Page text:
However, many of the causes of robust growth of the Czech economy can be identified as one-off factors, the effect of which is limited only to this year. It mainly concerns utilization of the EU funds from the programming period 2007–2013, which can only be used by the end of 2015. Another positive factor is fiscal stimulation (partially also related to utilization of the EU funds), the extent of which we estimate to be approx. 0.8% of GDP. Positive supply shock in the form of a decline in the world crude oil prices is also estimated to be time-limited.
Strong economic growth in the second quarter of 2015 and positive outlook for the remaining part of the year have led to a further upward revision of the forecast for real GDP growth in 2015 from 3.9% to 4.5%.
In 2016, the aforementioned one-off factors should gradually disappear. The termination of financing of projects from the previous programming period and a slower start of drawdown from the new financial perspective 2014–2020 will reduce investment growth. Fiscal policy should be restrictive, focused on decreasing the general government sector deficit. World fuel prices should remain at a low level; however, their slight increase can already be expected in YoY terms. Economic growth in 2016 should thus reflect normal conditions and possibilities of the Czech economy.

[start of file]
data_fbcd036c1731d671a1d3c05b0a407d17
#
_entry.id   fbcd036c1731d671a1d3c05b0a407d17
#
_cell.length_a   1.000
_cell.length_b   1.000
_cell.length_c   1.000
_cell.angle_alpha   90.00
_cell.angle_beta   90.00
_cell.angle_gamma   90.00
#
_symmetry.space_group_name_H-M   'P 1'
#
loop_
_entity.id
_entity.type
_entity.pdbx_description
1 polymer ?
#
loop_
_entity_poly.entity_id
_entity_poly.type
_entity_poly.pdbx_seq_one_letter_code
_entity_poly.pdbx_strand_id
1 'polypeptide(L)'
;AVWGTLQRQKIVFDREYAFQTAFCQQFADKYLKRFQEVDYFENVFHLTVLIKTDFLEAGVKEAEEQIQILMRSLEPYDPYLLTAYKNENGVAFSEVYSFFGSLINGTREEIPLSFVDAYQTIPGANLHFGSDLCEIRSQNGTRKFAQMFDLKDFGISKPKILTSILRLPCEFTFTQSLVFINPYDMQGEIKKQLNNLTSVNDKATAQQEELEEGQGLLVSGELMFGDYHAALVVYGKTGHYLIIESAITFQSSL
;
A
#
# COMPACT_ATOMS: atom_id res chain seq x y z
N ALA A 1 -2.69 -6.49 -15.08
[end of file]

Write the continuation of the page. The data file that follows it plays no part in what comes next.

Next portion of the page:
In spite of that, the expected good state of the economy has resulted in an increase in the forecast of real GDP growth for 2016 from 2.5% to 2.7%.